NATO limits airstrikes on Afghan homes
Monday, June 11, 2012
KABUL, Afghanistan (AP) — The U.S.-led military coalition in Afghanistan is limiting airstrikes against houses to self-defense for troops, following a strike last week that killed women and children alongside insurgents, a spokesman for the alliance said Monday.
Such airstrikes are now being designated a weapon of last resort to rescue soldiers, cutting back their use.
Though airstrikes on homes are a small part of the international operations in Afghanistan, they have brewed resentment among Afghans, even when there are no casualties, because of the sense that homes and privacy have been violated.
Civilian deaths from such operations have threatened to derail the Afghan-U.S. alliance.
A pact signed by the Afghan government and the U.S. military in April putting Afghans in charge of joint raids in villages was supposed to ease these tensions, but the aftermath of Wednesday’s airstrike against a home in eastern Afghanistan has shown that the Americans are still making the decisions on the ground.
Afghan officials have said that 18 civilians were killed in the strike. President Hamid Karzai rebuked U.S. forces for failing to consult their Afghan counterparts before calling for an airstrike in the house where insurgents had taken cover. NATO discovered that civilians had died the next morning when villagers piled the bodies into vans to display to Afghan officials.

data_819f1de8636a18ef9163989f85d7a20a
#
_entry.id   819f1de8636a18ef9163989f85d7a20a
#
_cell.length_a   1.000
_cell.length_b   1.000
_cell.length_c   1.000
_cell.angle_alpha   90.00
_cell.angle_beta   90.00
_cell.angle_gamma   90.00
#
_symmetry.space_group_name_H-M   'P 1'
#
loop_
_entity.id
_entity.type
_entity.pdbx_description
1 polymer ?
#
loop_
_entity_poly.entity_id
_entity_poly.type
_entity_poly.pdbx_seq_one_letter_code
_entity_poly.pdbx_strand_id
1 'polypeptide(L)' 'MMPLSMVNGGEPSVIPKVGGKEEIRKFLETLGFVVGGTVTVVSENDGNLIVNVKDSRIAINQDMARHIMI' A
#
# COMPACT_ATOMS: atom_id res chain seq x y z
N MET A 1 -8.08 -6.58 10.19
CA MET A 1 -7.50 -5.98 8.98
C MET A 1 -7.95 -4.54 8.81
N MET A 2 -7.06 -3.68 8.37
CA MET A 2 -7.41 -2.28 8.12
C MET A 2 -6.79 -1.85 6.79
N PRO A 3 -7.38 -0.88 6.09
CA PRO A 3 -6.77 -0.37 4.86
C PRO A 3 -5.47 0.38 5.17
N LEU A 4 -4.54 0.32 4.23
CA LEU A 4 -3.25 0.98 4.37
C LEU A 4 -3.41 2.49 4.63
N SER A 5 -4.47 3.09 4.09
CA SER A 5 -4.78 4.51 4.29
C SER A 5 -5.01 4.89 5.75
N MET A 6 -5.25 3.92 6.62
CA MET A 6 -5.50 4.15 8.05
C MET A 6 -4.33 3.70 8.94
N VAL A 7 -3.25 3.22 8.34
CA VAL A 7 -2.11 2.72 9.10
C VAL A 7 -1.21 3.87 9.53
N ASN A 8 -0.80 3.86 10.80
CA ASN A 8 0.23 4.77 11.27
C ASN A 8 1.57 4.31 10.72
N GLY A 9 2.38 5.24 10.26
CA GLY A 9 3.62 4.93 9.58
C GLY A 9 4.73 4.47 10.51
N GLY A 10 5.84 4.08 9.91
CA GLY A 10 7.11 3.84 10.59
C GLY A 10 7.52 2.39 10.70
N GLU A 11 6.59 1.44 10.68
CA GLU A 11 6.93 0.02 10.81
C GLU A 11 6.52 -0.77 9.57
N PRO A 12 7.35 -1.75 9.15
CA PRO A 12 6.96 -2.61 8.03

Karzai demanded in a meeting Saturday night with NATO and U.S. forces commander Gen. John Allen that the international troops ban all airstrikes on homes.
A spokesman for the alliance, Lt. Col. Jimmie Cummings, said Monday that airstrikes were being severely curtailed.
“We will continue to conduction combat operations against insurgents who use civilian dwellings, but we will not use air-delivered munitions against civilian dwellings unless it is a question of self-defense for our troops on the ground,” Cummings said.
Commanders previously could order airstrikes against insurgents on houses, as long as they were confident that there were no civilians present. Cummings says that the new restrictions mean commanders will not be able to call in a strike unless it is necessary to save the lives of their troops. This applies even if it is clear there are no civilians in the house.
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